Marine Link
Monday, November 20, 2017

The Nautical Safety Profile

October 20, 2017

  • (Image: MARIN)
  • Remco Hageman
  • (Image: MARIN) (Image: MARIN)
  • Remco Hageman Remco Hageman
MARIN is working together with the industry to develop the Nautical Safety Profile for operations and risk management.
 
Liquefied natural gas (LNG) is increasingly being used as an alternative fuel, both at sea and on land, to reduce pollution from transportation. 
 
In 2011 the first LNG carrier arrived at the Rotterdam Gate terminal, and last year the terminal was upgraded to facilitate the transfer of LNG to shuttle tankers. An extensive safety analysis was carried out prior to the development of the terminal and a dedicated harbor access policy has been defined.
 
But how should the access policy be defined when there isn’t an LNG carrier in the harbor, but when there are multiple LNG bunker ships, or when numerous LNG-powered vessels are sailing through? 
 
And how about international design criteria for LNG vessels that may operate in the harbor? In other words, how should a responsible balance between safety, environmental pollution and economic efficiency be continuously maintained?
 
In such a highly dynamic situation not every condition can be analyzed in advance. A practical solution would be if every LNG carrying ship was equipped with safety documentation describing the design and risks in different operating conditions.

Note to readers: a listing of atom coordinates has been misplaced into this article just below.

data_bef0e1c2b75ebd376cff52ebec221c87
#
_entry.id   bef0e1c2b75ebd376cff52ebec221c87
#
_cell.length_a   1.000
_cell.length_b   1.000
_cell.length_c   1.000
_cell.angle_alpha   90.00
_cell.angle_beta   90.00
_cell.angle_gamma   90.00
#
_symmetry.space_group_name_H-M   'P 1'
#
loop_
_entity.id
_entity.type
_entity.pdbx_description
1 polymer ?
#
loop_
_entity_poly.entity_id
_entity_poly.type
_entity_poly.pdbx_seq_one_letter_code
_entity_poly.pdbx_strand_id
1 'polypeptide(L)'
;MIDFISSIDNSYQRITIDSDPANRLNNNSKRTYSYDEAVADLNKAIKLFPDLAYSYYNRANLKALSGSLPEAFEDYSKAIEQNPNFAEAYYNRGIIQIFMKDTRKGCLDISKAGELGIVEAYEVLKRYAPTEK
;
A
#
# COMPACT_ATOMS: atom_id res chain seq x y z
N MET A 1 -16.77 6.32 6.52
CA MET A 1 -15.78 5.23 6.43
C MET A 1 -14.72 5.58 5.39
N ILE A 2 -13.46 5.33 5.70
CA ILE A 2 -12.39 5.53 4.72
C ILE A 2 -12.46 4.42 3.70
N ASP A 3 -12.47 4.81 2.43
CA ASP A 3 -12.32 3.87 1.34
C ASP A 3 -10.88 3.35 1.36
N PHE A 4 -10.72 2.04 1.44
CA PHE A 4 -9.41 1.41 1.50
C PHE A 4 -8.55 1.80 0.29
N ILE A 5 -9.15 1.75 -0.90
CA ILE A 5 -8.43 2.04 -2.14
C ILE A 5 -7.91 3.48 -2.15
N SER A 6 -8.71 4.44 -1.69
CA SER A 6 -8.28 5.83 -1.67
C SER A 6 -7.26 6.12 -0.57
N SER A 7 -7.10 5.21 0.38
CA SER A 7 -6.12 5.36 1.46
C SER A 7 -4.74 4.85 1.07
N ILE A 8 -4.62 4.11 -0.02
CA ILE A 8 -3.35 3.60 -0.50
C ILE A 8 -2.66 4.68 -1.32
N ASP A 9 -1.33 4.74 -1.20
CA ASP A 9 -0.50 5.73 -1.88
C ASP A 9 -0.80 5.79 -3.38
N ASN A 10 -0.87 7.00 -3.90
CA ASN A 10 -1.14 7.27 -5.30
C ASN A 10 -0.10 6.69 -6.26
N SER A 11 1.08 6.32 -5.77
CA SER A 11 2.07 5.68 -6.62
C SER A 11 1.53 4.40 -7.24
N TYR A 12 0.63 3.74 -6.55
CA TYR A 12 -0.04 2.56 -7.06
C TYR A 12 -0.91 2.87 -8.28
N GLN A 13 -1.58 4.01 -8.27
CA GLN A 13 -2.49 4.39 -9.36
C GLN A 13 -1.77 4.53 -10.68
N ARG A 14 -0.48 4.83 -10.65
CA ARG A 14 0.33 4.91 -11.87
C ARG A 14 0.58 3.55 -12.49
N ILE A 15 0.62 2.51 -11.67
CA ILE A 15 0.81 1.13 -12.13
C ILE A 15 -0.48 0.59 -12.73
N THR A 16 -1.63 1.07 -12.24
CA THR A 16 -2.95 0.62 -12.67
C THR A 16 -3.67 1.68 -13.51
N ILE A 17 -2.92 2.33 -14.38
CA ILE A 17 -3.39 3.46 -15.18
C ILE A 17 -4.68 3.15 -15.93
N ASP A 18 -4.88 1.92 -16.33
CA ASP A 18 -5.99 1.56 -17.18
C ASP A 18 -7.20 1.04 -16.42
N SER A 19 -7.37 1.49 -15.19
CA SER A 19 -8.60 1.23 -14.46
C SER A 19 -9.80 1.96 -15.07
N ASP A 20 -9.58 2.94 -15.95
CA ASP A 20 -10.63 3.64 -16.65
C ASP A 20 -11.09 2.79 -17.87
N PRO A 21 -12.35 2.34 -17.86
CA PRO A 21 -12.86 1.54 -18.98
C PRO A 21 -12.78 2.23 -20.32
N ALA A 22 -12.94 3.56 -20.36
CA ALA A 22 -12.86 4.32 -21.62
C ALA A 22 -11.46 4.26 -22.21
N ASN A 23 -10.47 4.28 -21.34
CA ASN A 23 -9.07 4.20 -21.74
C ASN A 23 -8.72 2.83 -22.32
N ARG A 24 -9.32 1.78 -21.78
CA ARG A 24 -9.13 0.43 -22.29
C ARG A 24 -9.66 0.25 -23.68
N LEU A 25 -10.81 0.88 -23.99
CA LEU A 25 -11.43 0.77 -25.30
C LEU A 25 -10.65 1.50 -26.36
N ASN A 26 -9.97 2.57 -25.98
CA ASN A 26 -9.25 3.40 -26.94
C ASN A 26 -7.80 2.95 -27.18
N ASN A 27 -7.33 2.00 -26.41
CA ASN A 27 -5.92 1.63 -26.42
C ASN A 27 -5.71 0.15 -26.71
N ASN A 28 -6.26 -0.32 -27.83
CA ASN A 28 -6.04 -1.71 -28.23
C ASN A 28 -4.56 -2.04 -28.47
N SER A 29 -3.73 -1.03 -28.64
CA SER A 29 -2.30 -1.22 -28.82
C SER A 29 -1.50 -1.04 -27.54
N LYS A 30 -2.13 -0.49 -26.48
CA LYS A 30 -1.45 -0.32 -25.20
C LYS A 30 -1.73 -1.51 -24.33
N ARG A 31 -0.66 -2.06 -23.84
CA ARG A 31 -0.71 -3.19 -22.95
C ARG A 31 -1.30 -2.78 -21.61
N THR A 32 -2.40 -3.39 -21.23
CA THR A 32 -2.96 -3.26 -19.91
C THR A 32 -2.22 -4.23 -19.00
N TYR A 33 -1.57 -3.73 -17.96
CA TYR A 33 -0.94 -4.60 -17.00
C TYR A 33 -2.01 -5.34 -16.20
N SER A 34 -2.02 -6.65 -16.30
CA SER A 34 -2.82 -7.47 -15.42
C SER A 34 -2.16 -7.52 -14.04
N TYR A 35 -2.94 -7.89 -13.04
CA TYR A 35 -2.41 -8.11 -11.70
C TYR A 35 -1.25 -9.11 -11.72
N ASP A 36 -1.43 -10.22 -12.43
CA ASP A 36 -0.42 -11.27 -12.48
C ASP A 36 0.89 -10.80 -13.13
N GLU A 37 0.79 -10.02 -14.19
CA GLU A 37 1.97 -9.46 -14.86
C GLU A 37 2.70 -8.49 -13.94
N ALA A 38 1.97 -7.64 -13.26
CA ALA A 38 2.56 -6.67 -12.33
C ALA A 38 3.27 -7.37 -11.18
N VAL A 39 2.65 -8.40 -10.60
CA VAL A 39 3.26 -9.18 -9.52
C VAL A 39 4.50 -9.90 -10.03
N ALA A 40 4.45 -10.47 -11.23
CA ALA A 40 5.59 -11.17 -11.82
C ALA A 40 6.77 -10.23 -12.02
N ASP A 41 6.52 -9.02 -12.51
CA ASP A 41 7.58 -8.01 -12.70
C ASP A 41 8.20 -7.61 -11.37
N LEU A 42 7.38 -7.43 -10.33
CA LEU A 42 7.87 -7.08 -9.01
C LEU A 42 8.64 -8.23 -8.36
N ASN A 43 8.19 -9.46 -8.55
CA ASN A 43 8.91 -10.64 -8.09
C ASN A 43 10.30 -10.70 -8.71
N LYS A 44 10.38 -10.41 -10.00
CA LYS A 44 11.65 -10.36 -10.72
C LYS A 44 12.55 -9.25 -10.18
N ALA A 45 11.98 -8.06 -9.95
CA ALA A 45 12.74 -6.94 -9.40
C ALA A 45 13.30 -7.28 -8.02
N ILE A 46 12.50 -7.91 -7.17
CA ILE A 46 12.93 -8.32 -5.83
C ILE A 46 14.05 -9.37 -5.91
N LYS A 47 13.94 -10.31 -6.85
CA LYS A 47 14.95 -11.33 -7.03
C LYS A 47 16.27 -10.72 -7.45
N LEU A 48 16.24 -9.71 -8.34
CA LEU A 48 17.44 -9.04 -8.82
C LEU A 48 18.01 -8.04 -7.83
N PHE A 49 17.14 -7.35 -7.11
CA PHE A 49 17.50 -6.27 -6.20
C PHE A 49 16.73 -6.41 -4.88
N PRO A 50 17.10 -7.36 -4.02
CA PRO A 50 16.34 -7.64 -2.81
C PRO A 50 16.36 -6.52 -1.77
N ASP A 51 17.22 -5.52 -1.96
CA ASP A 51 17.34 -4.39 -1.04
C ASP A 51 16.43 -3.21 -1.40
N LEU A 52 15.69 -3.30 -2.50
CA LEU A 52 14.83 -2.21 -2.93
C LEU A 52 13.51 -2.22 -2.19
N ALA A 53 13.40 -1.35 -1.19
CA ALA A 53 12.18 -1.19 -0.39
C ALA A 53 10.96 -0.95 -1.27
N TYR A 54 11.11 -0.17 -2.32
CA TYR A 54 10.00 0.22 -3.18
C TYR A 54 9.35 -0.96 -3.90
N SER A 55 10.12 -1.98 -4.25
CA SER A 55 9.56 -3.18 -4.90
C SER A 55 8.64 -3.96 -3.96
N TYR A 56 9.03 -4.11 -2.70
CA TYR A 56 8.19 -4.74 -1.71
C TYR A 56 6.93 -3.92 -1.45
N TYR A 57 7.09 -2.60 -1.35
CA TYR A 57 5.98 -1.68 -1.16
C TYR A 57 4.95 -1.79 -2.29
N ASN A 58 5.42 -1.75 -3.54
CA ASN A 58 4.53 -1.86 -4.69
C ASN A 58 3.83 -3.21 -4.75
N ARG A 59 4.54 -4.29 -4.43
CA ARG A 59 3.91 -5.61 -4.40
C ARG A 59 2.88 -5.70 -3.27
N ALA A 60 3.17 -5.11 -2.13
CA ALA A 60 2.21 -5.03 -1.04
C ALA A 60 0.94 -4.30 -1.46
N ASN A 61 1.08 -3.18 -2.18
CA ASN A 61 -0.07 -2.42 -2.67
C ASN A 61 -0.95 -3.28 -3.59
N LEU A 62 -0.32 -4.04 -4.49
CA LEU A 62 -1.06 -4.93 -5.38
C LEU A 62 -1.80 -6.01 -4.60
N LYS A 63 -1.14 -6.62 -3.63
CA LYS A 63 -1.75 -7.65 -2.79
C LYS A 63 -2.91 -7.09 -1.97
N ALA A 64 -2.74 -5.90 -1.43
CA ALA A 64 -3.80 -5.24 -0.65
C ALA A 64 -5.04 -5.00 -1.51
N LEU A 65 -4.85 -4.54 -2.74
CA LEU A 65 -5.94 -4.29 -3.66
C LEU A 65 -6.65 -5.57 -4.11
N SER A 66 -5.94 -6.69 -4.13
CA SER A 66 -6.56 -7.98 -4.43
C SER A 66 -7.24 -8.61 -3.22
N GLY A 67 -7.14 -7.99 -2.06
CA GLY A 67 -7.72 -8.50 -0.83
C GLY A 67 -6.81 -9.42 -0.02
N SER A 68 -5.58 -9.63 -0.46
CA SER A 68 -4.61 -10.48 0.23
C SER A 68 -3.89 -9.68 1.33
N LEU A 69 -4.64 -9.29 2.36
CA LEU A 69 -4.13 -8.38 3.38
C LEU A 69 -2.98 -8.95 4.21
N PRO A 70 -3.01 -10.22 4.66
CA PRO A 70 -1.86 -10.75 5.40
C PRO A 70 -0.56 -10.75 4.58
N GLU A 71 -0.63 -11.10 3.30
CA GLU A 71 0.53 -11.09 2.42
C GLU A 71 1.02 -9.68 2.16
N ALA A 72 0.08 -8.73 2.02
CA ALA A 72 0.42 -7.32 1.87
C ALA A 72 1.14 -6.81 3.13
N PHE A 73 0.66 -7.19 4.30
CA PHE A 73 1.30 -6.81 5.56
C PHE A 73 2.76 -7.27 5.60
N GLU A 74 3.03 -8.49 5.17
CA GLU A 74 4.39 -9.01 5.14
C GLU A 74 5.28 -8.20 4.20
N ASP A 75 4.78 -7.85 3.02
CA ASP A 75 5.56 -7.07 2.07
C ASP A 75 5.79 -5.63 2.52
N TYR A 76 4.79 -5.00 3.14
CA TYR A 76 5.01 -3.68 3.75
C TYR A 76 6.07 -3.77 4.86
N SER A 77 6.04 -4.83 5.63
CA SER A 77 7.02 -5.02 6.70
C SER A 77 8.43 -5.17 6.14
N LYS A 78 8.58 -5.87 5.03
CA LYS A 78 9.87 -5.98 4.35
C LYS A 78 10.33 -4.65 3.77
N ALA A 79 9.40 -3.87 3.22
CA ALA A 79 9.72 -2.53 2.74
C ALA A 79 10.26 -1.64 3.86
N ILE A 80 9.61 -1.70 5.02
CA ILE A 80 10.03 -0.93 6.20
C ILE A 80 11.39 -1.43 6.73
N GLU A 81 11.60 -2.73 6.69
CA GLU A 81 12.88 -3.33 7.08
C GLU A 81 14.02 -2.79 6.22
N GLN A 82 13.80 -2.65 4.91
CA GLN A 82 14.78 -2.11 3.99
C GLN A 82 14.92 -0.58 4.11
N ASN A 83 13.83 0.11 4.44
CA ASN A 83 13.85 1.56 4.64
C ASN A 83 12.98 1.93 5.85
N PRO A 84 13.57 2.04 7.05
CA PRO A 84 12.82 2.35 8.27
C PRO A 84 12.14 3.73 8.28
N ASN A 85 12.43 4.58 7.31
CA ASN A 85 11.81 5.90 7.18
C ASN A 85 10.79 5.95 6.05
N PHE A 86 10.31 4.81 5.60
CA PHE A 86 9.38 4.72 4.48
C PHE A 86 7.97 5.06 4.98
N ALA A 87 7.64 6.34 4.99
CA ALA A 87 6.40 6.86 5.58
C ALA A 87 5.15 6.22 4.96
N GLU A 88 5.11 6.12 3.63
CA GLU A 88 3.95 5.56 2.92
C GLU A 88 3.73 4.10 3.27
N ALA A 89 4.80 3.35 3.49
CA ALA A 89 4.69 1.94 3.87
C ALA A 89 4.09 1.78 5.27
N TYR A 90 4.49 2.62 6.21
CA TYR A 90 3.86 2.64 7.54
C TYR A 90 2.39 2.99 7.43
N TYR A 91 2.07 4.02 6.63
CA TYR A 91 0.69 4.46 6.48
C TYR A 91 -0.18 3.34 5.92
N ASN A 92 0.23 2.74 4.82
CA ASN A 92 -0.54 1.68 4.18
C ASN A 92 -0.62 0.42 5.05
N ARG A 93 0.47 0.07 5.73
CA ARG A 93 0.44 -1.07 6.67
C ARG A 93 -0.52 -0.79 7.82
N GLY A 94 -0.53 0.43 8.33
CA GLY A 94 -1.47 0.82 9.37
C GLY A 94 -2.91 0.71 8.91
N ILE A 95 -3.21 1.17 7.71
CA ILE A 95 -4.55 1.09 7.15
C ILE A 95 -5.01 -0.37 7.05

The same can be done for terminals, river crossings, locks etc. This is the Nautical Safety Profile. 
 
The Nautical Risk Index defines the risk of collisions between ships in the harbor. By combining the Nautical Safety Profile and the Nautical Risk Index, Vessel Traffic Centres are able to assess the risk of ongoing and planned operations. 
 
Other ongoing operations and risk management options, such as emergency towing vessels, can be related to the Nautical Risk Index. While operators can use the Nautical Safety Profile to modify operations in real time to ensure the required safety level. Finally, the Profile can be used in the development of new infrastructure.
 
A collaboration between MARIN and industry partners has started to define the requirements for the Nautical Safety Profile. The applications of the Nautical Safety Profile are being defined and the integration with existing data sources such as AIS, is being examined.
 
 
The Author
Remco Hageman is Project Engineer Hydro-Structural Services at MARIN, the Maritime Research Institute Netherlands
 
 
(As published in the September 2017 edition of Maritime Reporter & Engineering News)
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